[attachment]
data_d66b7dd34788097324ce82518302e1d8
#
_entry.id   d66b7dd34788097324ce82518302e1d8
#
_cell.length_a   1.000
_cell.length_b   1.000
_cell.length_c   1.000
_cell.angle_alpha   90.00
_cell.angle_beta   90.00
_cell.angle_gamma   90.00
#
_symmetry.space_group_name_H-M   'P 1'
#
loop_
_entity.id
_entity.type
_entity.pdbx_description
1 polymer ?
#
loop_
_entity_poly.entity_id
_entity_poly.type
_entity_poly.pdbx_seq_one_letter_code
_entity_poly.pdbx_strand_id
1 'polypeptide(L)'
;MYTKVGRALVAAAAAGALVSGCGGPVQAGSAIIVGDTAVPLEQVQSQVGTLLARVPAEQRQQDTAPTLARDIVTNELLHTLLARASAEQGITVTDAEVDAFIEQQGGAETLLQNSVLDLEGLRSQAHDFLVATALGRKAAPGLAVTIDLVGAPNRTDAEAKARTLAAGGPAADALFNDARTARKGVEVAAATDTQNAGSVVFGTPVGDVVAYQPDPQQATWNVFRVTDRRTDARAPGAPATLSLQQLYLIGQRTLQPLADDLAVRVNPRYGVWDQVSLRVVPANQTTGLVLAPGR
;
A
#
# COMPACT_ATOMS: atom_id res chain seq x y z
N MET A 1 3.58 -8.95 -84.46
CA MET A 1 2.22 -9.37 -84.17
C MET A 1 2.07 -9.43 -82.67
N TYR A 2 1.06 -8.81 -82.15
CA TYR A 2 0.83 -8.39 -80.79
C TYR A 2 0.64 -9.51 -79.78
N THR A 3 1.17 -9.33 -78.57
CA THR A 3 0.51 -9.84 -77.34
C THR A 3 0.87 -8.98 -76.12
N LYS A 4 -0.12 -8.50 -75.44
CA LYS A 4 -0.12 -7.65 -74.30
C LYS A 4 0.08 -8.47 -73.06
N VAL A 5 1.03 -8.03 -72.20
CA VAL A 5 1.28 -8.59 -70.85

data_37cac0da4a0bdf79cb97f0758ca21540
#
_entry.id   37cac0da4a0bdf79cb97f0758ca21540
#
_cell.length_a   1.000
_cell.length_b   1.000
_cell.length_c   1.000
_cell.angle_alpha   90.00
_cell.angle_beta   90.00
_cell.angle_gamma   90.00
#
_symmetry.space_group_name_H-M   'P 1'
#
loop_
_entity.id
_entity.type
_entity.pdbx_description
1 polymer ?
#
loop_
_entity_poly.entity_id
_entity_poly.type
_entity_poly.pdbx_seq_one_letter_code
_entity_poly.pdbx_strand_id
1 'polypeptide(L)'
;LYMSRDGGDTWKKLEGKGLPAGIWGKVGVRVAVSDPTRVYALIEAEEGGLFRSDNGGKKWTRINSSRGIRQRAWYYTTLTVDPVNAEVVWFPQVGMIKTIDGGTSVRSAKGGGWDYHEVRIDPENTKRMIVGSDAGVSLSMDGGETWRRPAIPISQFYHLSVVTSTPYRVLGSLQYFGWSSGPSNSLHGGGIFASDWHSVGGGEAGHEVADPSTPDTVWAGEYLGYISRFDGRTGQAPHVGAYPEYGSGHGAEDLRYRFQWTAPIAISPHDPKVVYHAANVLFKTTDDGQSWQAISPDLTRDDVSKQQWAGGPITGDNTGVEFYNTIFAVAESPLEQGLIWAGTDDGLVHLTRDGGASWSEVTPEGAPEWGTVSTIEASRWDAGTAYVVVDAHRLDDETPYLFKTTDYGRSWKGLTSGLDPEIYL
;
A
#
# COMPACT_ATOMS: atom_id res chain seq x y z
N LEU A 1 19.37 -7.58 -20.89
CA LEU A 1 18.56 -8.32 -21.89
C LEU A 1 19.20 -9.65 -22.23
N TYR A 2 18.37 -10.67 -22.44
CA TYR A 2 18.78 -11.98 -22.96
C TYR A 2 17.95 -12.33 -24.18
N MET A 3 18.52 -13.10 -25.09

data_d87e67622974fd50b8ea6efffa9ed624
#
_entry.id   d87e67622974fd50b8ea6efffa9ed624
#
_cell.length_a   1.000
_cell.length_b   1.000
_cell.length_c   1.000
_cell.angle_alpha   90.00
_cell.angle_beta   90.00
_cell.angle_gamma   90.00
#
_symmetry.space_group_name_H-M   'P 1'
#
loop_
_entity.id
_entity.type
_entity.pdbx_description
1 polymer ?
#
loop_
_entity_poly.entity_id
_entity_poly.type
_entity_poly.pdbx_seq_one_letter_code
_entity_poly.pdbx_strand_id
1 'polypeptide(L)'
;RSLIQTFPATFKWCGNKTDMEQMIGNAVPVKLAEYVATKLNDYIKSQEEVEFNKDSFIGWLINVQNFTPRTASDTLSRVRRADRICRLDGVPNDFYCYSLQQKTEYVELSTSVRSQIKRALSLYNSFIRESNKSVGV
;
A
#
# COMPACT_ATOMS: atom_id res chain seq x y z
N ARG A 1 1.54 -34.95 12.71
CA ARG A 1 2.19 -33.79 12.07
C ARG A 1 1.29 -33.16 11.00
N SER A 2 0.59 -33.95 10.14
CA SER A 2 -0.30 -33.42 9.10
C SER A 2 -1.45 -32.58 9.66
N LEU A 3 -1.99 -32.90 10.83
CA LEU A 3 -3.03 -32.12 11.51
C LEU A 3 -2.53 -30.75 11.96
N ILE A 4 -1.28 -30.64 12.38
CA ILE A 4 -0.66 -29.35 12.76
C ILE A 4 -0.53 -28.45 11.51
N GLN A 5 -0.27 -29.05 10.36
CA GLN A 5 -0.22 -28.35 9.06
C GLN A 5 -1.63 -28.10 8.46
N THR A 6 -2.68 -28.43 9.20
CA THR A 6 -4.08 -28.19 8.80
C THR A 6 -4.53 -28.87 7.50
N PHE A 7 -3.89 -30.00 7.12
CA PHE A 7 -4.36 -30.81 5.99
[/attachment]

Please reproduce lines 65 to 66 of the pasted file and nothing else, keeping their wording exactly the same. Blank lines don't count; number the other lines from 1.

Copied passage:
_entity_poly.entity_id
_entity_poly.type